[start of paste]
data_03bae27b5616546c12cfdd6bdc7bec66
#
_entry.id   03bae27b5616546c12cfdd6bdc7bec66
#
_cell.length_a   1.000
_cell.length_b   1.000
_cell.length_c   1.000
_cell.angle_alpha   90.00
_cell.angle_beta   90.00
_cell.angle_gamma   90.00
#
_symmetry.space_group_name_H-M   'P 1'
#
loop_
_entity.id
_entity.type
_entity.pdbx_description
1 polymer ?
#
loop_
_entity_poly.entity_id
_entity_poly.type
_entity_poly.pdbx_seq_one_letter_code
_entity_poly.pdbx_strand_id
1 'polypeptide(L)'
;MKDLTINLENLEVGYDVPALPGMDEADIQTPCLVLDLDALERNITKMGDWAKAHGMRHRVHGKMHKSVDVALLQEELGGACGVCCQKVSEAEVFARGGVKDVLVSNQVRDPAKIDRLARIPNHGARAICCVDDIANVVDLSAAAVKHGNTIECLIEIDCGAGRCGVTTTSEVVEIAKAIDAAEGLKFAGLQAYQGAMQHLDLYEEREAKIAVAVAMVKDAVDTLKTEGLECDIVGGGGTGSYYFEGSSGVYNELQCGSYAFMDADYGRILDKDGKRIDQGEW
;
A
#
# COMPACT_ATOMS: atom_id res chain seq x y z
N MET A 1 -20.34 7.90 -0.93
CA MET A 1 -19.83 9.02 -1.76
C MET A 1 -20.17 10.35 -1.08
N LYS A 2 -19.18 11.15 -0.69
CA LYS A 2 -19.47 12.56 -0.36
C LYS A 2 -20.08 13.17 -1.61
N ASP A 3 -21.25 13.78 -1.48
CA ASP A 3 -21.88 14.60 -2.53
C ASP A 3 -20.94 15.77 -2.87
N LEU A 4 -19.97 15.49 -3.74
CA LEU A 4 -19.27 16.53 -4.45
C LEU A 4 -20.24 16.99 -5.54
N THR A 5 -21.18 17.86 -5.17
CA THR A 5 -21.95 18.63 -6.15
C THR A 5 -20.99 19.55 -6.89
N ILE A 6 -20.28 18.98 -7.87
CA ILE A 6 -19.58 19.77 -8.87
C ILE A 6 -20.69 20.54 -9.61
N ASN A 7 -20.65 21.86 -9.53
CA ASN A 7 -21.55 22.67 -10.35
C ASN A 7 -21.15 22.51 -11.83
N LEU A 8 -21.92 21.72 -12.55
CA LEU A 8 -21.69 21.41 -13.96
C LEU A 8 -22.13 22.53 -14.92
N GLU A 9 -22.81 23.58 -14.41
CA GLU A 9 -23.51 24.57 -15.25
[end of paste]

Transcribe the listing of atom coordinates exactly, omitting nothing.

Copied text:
data_03bae27b5616546c12cfdd6bdc7bec66
#
_entry.id   03bae27b5616546c12cfdd6bdc7bec66
#
_cell.length_a   1.000
_cell.length_b   1.000
_cell.length_c   1.000
_cell.angle_alpha   90.00
_cell.angle_beta   90.00
_cell.angle_gamma   90.00
#
_symmetry.space_group_name_H-M   'P 1'
#
loop_
_entity.id
_entity.type
_entity.pdbx_description
1 polymer ?
#
loop_
_entity_poly.entity_id
_entity_poly.type
_entity_poly.pdbx_seq_one_letter_code
_entity_poly.pdbx_strand_id
1 'polypeptide(L)'
;MKDLTINLENLEVGYDVPALPGMDEADIQTPCLVLDLDALERNITKMGDWAKAHGMRHRVHGKMHKSVDVALLQEELGGACGVCCQKVSEAEVFARGGVKDVLVSNQVRDPAKIDRLARIPNHGARAICCVDDIANVVDLSAAAVKHGNTIECLIEIDCGAGRCGVTTTSEVVEIAKAIDAAEGLKFAGLQAYQGAMQHLDLYEEREAKIAVAVAMVKDAVDTLKTEGLECDIVGGGGTGSYYFEGSSGVYNELQCGSYAFMDADYGRILDKDGKRIDQGEW
;
A
#
# COMPACT_ATOMS: atom_id res chain seq x y z
N MET A 1 -20.34 7.90 -0.93
CA MET A 1 -19.83 9.02 -1.76
C MET A 1 -20.17 10.35 -1.08
N LYS A 2 -19.18 11.15 -0.69
CA LYS A 2 -19.47 12.56 -0.36
C LYS A 2 -20.08 13.17 -1.61
N ASP A 3 -21.25 13.78 -1.48
CA ASP A 3 -21.88 14.60 -2.53
C ASP A 3 -20.94 15.77 -2.87
N LEU A 4 -19.97 15.49 -3.74
CA LEU A 4 -19.27 16.53 -4.45
C LEU A 4 -20.24 16.99 -5.54
N THR A 5 -21.18 17.86 -5.17
CA THR A 5 -21.95 18.63 -6.15
C THR A 5 -20.99 19.55 -6.89
N ILE A 6 -20.28 18.98 -7.87
CA ILE A 6 -19.58 19.77 -8.87
C ILE A 6 -20.69 20.54 -9.61
N ASN A 7 -20.65 21.86 -9.53
CA ASN A 7 -21.55 22.67 -10.35
C ASN A 7 -21.15 22.51 -11.83
N LEU A 8 -21.92 21.72 -12.55
CA LEU A 8 -21.69 21.41 -13.96
C LEU A 8 -22.13 22.53 -14.92
N GLU A 9 -22.81 23.58 -14.41
CA GLU A 9 -23.51 24.57 -15.25